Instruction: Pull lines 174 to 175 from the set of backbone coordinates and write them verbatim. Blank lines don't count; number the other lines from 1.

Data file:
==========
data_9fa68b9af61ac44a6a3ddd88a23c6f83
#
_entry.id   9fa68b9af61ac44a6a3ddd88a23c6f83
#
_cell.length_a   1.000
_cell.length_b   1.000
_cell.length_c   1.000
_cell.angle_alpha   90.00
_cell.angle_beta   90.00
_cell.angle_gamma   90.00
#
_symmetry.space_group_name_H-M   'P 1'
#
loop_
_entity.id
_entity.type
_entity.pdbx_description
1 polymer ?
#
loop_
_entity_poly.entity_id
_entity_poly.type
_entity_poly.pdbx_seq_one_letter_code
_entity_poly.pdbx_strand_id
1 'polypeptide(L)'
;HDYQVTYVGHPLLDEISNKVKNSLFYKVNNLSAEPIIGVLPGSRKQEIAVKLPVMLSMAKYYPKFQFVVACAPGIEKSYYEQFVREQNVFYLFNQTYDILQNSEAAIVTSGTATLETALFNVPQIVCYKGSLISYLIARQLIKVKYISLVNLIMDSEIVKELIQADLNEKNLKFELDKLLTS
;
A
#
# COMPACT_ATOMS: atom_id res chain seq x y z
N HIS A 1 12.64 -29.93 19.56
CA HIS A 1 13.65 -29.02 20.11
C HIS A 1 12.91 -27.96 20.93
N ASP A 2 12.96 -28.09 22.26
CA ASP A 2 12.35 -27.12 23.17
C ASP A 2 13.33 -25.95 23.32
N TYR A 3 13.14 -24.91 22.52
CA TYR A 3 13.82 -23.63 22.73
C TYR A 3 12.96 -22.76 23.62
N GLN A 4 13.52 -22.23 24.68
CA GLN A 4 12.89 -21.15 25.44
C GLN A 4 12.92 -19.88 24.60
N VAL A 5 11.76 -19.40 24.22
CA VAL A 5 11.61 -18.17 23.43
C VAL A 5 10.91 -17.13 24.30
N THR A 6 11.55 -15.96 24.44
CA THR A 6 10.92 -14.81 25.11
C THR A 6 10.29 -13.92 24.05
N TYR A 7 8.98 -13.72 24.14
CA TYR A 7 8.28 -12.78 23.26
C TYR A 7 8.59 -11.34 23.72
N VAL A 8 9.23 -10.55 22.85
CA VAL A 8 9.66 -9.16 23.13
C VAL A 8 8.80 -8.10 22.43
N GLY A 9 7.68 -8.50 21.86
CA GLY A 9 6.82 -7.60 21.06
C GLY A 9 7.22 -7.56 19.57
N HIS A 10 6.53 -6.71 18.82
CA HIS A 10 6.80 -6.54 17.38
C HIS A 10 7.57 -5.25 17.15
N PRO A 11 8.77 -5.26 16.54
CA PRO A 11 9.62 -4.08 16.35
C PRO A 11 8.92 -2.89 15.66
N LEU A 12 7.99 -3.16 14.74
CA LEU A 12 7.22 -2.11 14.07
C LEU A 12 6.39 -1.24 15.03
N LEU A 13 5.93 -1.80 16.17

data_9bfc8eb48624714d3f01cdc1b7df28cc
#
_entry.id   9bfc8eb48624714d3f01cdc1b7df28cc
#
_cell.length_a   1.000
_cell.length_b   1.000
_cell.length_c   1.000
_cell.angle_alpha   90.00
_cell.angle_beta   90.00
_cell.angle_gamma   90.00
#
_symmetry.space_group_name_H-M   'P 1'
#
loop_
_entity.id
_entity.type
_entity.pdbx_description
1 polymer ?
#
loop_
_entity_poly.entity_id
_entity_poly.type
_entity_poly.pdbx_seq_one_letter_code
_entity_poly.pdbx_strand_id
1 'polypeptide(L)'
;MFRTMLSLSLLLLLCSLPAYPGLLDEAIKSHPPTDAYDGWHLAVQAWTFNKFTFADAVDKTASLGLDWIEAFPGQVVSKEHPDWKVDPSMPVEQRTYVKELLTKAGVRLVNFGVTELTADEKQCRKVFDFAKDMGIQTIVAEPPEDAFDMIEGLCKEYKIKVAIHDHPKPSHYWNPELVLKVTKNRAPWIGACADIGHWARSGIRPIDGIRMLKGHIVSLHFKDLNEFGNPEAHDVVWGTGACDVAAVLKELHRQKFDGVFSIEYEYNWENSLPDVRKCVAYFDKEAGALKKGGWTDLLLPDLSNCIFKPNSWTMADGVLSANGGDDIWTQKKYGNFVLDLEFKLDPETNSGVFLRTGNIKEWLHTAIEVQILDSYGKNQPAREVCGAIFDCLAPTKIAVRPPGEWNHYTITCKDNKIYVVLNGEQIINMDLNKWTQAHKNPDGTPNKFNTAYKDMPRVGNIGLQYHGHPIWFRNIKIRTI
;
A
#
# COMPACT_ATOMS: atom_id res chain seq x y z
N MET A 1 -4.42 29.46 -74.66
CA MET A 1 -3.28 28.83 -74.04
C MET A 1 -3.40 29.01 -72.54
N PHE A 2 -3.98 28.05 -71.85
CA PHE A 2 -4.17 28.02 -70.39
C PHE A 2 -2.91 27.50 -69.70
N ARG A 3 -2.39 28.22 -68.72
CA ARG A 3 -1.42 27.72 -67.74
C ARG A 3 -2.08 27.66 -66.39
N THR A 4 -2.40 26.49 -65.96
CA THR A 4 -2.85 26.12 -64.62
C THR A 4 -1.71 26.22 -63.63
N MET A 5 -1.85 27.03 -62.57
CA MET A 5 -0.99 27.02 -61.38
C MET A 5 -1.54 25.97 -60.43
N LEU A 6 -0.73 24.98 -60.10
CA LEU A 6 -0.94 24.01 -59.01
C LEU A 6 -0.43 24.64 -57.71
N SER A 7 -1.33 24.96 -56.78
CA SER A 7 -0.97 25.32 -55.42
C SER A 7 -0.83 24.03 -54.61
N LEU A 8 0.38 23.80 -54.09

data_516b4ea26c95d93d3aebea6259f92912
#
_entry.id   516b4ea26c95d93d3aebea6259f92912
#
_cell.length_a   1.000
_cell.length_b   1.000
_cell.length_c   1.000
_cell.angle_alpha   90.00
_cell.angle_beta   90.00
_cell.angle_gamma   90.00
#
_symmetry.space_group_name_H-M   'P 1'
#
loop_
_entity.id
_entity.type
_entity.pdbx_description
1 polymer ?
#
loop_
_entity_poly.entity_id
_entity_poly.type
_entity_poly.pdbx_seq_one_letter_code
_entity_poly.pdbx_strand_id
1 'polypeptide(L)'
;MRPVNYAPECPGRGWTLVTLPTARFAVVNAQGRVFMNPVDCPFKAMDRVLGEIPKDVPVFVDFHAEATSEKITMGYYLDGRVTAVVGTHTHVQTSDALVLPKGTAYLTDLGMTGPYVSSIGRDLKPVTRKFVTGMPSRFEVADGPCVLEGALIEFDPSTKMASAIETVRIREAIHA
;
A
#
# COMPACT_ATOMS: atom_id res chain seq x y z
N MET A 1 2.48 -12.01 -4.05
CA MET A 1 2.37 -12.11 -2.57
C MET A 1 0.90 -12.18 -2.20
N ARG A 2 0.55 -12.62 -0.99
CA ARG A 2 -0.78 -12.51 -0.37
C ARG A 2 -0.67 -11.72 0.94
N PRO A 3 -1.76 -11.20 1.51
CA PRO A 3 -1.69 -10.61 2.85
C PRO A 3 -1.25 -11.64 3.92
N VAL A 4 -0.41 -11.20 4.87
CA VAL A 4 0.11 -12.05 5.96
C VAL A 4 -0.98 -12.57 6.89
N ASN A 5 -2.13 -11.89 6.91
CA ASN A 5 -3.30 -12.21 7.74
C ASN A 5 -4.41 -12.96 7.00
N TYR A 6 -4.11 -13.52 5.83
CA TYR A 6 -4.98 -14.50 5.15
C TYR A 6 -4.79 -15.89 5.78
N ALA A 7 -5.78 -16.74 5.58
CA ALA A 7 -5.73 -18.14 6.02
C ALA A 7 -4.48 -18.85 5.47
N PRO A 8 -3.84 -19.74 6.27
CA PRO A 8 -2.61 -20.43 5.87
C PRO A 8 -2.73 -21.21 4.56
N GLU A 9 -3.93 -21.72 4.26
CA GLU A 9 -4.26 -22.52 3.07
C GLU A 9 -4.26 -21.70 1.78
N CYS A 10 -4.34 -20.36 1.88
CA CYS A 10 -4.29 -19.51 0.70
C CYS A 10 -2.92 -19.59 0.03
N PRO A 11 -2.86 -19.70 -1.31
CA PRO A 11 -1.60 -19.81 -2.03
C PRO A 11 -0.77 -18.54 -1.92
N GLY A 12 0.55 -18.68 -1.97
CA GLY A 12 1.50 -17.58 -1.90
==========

N GLU A 9 -3.93 -21.72 4.26
CA GLU A 9 -4.26 -22.52 3.07